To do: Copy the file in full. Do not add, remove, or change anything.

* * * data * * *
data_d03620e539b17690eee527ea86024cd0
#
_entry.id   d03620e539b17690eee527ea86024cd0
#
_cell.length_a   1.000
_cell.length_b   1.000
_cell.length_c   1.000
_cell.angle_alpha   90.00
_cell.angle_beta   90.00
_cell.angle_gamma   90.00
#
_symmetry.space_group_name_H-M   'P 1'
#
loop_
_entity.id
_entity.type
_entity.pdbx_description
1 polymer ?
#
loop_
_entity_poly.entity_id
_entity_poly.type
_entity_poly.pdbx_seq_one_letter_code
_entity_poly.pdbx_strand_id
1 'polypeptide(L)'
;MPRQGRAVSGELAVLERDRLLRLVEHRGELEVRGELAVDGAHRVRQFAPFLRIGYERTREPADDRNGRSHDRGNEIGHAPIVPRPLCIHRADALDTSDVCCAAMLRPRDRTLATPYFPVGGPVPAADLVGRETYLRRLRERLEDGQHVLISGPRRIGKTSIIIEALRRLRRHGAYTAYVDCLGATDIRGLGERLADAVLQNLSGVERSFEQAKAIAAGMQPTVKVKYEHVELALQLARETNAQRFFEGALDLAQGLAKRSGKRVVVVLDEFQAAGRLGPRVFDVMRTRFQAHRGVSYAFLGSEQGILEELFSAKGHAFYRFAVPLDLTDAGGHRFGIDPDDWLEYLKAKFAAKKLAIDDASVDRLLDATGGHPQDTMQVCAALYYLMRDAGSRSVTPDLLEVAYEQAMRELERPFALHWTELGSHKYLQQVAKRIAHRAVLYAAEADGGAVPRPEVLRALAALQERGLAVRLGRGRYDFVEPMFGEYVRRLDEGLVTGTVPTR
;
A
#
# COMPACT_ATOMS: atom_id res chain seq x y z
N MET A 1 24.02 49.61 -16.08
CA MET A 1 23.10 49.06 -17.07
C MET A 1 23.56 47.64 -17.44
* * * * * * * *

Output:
data_d03620e539b17690eee527ea86024cd0
#
_entry.id   d03620e539b17690eee527ea86024cd0
#
_cell.length_a   1.000
_cell.length_b   1.000
_cell.length_c   1.000
_cell.angle_alpha   90.00
_cell.angle_beta   90.00
_cell.angle_gamma   90.00
#
_symmetry.space_group_name_H-M   'P 1'
#
loop_
_entity.id
_entity.type
_entity.pdbx_description
1 polymer ?
#
loop_
_entity_poly.entity_id
_entity_poly.type
_entity_poly.pdbx_seq_one_letter_code
_entity_poly.pdbx_strand_id
1 'polypeptide(L)'
;MPRQGRAVSGELAVLERDRLLRLVEHRGELEVRGELAVDGAHRVRQFAPFLRIGYERTREPADDRNGRSHDRGNEIGHAPIVPRPLCIHRADALDTSDVCCAAMLRPRDRTLATPYFPVGGPVPAADLVGRETYLRRLRERLEDGQHVLISGPRRIGKTSIIIEALRRLRRHGAYTAYVDCLGATDIRGLGERLADAVLQNLSGVERSFEQAKAIAAGMQPTVKVKYEHVELALQLARETNAQRFFEGALDLAQGLAKRSGKRVVVVLDEFQAAGRLGPRVFDVMRTRFQAHRGVSYAFLGSEQGILEELFSAKGHAFYRFAVPLDLTDAGGHRFGIDPDDWLEYLKAKFAAKKLAIDDASVDRLLDATGGHPQDTMQVCAALYYLMRDAGSRSVTPDLLEVAYEQAMRELERPFALHWTELGSHKYLQQVAKRIAHRAVLYAAEADGGAVPRPEVLRALAALQERGLAVRLGRGRYDFVEPMFGEYVRRLDEGLVTGTVPTR
;
A
#
# COMPACT_ATOMS: atom_id res chain seq x y z
N MET A 1 24.02 49.61 -16.08
CA MET A 1 23.10 49.06 -17.07
C MET A 1 23.56 47.64 -17.44